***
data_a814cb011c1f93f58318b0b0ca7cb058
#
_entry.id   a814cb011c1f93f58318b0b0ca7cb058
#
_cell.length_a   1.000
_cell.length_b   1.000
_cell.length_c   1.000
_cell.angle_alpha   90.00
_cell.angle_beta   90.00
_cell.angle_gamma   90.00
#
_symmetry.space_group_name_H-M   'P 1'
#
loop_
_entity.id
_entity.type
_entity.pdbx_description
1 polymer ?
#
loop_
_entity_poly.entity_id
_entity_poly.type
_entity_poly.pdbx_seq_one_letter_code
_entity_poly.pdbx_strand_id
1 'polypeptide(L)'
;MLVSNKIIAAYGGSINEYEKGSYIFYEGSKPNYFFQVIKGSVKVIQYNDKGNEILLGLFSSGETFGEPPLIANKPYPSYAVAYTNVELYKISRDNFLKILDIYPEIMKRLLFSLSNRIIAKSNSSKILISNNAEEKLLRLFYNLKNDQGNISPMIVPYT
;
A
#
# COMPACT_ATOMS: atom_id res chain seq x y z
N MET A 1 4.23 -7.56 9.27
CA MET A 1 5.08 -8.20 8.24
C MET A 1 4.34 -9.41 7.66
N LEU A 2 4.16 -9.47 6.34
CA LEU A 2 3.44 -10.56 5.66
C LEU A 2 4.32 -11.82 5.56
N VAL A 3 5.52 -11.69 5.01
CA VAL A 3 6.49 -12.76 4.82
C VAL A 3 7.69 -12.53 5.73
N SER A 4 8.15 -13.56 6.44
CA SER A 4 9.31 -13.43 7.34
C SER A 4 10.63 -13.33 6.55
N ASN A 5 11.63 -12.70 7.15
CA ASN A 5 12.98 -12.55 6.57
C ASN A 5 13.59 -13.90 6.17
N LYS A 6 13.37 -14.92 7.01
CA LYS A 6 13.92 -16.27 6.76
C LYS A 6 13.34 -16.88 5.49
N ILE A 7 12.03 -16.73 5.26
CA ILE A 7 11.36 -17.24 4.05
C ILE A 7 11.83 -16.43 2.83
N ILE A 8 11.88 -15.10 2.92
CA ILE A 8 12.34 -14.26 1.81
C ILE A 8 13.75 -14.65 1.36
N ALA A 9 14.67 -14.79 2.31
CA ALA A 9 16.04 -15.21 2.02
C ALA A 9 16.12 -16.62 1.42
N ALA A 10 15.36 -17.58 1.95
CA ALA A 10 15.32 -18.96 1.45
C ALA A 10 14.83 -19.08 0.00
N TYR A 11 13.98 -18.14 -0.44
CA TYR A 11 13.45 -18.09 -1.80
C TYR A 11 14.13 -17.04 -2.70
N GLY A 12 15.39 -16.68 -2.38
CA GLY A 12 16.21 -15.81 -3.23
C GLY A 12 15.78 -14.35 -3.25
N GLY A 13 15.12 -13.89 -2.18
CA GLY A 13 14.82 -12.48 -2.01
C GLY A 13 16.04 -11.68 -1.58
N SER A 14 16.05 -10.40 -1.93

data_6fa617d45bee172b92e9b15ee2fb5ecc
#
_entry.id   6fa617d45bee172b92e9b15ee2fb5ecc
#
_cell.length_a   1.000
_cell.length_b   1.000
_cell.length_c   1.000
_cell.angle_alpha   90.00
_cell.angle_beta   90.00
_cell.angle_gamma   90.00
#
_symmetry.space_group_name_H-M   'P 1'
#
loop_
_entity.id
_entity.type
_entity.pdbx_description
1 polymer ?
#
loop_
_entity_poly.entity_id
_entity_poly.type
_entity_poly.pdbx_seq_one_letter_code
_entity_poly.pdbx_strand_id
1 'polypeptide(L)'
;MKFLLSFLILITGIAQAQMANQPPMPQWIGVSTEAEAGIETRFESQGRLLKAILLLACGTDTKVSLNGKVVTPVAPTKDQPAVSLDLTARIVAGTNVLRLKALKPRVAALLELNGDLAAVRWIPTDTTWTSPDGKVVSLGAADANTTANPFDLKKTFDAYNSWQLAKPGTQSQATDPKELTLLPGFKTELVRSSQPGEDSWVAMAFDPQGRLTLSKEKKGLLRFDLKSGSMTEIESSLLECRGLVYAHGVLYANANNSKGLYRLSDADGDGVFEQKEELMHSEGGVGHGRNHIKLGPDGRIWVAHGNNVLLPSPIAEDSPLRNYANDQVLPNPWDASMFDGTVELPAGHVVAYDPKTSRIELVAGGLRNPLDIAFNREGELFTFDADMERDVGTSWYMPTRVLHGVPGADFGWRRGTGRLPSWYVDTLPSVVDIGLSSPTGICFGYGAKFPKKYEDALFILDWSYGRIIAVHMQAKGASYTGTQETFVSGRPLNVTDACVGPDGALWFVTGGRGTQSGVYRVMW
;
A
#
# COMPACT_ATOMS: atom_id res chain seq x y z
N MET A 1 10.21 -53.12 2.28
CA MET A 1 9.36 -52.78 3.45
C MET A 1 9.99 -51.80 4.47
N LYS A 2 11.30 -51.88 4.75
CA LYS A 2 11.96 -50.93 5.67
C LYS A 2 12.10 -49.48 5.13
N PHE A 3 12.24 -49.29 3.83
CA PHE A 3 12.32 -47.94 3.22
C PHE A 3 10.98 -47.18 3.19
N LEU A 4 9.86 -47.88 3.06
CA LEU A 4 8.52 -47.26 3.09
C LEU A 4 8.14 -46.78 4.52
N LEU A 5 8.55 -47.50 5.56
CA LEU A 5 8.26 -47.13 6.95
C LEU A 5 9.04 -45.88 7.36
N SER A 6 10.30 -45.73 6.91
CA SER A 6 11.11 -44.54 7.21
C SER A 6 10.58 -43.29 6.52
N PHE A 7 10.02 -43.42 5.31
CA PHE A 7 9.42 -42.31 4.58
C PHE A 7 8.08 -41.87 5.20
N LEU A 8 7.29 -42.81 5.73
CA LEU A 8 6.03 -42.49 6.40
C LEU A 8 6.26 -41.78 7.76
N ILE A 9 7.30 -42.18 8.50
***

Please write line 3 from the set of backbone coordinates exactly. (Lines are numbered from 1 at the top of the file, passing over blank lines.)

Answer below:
_entry.id   a814cb011c1f93f58318b0b0ca7cb058